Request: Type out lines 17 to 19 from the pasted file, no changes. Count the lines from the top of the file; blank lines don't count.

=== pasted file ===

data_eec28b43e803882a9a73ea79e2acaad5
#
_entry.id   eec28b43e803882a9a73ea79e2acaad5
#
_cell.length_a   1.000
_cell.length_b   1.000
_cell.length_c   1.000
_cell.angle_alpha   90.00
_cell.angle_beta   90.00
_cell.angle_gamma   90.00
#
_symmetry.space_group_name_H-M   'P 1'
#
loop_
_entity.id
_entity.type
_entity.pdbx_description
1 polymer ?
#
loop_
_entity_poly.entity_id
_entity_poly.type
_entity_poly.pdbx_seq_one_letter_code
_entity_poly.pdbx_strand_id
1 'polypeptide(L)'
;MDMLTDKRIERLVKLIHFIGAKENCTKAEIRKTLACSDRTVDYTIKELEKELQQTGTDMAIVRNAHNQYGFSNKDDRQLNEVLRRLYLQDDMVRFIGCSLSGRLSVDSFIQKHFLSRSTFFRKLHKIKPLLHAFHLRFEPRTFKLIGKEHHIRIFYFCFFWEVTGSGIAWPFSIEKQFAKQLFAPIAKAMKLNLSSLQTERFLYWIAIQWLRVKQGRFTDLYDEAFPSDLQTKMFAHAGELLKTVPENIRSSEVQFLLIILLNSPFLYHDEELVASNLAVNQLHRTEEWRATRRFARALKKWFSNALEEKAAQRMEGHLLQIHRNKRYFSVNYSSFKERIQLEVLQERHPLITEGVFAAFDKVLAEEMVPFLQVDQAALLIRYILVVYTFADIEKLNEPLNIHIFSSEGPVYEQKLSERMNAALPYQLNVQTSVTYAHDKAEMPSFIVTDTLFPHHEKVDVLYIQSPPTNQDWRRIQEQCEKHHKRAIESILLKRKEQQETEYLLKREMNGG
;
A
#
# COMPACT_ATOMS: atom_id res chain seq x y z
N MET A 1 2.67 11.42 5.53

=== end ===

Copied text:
_entity.pdbx_description
1 polymer ?
#